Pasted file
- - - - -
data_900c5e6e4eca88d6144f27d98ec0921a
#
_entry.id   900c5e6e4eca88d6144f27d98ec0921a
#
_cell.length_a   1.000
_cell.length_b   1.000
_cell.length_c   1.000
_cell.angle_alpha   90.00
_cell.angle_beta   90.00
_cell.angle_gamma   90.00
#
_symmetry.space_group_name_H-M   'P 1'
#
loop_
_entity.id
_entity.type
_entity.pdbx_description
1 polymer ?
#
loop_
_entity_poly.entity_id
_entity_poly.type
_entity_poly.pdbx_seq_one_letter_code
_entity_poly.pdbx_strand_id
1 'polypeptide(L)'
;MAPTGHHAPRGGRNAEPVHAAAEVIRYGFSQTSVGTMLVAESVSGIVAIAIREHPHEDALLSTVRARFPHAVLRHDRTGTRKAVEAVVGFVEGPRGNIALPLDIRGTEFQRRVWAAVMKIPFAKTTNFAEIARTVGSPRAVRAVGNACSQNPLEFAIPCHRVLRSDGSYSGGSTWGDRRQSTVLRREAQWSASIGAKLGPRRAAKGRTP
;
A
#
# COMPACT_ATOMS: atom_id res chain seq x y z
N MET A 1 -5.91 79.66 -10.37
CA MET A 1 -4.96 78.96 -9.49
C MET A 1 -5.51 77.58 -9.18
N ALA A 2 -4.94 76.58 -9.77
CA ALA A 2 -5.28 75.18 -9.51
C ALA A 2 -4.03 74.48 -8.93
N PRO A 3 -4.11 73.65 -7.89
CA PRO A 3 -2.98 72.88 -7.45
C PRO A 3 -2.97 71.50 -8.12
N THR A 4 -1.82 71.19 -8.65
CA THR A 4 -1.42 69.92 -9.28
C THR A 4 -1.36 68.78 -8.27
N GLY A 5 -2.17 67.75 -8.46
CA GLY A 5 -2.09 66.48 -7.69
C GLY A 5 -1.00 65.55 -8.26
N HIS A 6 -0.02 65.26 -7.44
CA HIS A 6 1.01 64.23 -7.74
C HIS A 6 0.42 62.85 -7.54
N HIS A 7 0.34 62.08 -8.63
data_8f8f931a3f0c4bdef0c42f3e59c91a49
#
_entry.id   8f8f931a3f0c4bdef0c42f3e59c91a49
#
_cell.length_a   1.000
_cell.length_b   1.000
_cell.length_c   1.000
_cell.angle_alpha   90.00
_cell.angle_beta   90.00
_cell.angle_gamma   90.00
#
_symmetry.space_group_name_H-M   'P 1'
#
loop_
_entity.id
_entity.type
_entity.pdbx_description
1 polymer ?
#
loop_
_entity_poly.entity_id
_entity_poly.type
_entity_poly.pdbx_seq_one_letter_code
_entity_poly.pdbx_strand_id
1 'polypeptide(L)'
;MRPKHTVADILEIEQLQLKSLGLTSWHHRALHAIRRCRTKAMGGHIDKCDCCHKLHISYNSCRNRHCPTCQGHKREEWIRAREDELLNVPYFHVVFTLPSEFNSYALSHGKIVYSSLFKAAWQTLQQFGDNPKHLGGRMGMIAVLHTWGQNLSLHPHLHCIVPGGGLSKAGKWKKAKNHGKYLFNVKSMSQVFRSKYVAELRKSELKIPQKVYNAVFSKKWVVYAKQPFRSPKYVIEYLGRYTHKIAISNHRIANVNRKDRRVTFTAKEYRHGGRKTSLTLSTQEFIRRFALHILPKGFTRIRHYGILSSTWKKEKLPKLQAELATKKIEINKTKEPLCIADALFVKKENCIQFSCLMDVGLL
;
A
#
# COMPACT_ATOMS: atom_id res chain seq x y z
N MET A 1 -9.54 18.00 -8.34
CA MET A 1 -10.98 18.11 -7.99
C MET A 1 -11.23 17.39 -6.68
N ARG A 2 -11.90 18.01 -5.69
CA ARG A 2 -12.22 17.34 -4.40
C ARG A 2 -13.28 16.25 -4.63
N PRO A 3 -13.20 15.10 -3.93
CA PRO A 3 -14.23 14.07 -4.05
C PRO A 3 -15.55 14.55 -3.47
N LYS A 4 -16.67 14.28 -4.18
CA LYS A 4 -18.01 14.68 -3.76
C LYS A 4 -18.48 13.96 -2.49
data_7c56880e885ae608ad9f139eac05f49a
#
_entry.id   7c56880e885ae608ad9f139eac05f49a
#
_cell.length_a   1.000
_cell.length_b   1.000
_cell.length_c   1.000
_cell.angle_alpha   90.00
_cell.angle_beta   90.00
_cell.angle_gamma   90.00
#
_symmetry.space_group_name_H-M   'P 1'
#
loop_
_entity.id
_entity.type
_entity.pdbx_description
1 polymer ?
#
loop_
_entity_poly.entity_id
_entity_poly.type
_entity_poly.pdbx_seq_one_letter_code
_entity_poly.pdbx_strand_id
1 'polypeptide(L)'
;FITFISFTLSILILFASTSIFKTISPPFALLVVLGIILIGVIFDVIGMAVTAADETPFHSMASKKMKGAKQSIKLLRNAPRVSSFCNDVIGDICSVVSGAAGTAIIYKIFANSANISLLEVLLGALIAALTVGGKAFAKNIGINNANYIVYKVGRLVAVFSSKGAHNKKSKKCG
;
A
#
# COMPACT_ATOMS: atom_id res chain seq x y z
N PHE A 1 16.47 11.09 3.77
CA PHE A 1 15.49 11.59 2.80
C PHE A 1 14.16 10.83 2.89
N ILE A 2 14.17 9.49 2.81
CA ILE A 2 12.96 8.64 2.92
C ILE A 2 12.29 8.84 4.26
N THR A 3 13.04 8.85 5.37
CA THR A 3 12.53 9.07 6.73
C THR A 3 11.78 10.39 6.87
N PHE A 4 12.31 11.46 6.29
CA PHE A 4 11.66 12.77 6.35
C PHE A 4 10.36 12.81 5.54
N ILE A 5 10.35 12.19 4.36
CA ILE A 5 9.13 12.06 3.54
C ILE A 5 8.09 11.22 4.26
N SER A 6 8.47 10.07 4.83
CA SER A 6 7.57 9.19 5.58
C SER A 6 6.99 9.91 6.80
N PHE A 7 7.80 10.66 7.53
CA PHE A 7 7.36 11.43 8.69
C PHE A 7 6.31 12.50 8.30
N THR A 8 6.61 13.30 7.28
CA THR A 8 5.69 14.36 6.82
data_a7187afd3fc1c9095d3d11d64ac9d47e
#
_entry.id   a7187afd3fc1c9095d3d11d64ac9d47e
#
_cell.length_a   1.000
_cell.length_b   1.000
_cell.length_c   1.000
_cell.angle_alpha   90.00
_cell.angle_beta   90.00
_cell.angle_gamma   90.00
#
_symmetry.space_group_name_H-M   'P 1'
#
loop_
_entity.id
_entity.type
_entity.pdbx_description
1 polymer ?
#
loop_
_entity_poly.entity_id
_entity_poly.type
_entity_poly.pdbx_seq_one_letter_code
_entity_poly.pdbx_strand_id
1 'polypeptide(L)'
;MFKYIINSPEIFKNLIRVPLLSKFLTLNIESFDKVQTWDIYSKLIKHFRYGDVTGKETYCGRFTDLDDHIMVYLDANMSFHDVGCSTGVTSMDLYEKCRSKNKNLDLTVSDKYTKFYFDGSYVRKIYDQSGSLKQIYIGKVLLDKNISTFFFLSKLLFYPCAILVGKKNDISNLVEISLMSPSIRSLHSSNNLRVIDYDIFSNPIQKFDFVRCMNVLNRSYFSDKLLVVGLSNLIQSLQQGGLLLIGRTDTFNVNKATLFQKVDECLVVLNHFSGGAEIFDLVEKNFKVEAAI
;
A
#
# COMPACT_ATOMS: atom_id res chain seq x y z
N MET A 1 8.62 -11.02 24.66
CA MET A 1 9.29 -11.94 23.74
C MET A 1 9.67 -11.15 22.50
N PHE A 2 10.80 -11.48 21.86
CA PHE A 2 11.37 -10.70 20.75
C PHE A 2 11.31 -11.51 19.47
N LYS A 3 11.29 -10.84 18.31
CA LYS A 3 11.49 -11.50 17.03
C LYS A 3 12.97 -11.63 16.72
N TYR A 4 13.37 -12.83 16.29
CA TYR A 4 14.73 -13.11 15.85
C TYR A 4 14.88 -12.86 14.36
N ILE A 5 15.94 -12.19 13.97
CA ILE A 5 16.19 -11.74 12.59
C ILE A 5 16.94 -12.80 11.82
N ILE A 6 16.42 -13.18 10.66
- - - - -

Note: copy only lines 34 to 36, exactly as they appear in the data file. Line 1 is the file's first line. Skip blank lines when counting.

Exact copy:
N ALA A 2 -4.94 76.58 -9.77
CA ALA A 2 -5.28 75.18 -9.51
C ALA A 2 -4.03 74.48 -8.93